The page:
Military Convoy Flying Trump Flag Belonged to SEAL Unit

PHOTO: Image taken from video showing a convoy of military vehicles that was spotted on Interstate 65 outside of Louisville, Kentucky, flying a flag in support of President Donald Trump, January 29, 2017.PlayCarole Puryear/Facebook via Storyful
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The military convoy spotted on Sunday flying a Donald Trump flag near Louisville belonged to an East Coast-based SEAL unit, a Navy spokesperson told ABC News.

Military officials have launched an inquiry to determine if any misconduct can be linked to the incident. Regulations do not permit an unauthorized flag on a military vehicle.

Photos and a video of the convoy spread quickly on social media, with many questioning the identity of the occupants and whether the vehicles belonged to a military unit or were military surplus.

The video shot on Sunday on a highway near Louisville showed the lead vehicle of a convoy flying a large blue Donald Trump flag from an antenna.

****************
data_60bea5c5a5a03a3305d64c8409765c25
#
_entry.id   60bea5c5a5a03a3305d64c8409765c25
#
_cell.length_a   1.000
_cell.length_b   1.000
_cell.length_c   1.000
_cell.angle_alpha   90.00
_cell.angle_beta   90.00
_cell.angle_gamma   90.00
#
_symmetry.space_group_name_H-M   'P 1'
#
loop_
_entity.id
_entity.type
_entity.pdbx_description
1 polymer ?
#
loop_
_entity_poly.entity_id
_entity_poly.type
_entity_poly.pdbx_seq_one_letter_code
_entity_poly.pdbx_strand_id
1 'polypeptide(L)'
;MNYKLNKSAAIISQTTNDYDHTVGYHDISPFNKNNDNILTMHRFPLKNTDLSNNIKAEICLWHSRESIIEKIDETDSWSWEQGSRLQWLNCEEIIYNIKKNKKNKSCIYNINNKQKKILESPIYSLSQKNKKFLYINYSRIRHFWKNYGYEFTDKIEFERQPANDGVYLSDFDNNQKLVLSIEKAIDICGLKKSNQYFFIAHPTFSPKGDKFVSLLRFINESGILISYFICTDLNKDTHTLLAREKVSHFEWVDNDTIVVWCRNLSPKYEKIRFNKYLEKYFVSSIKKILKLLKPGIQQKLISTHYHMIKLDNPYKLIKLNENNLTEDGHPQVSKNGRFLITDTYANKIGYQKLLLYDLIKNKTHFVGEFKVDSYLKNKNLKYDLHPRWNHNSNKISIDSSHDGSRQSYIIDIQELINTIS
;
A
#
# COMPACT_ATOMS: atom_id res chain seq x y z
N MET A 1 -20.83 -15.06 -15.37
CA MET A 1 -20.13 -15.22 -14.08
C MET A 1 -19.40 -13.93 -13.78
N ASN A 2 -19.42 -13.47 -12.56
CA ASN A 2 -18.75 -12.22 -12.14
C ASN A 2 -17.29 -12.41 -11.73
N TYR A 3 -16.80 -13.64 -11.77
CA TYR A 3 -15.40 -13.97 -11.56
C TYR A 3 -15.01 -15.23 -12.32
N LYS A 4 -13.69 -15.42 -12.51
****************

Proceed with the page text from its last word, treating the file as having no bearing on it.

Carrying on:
The vehicles did not have any identifiable markings and the mystery deepened when local military bases in Kentucky said that the vehicles did not belong to their units.

"The convoy were service members assigned to an East Coast-based Naval Special Warfare unit driving vehicles while transiting between two training locations," Lieutenant Jacqui Maxwell, a spokesperson for Naval Special Warfare Group 2, told ABC News. Naval Special Warfare Units is the official Navy term for its elite SEAL special operations teams.

Maxwell said that Fort Knox, near Louisville, is used by Naval Special Warfare units for routine training.

The spokesperson said that a command inquiry has been initiated to determine what flag was being flown by the vehicle in the convoy.

"Defense Department and Navy regulations prescribe flags and pennants that may be displayed as well as the manner of display," said Maxwell. "The flag shown in the video was unauthorized."

Though known as SEAL units, Navy Special Warfare Units consist of many support staff, Maxwell said, so the occupants of the vehicle flying the flag may not have been SEALs.

If the inquiry determines there was misconduct involved in the incident, Maxwell said the unit commander will "make a disposition decision as to the appropriate administrative or disciplinary action".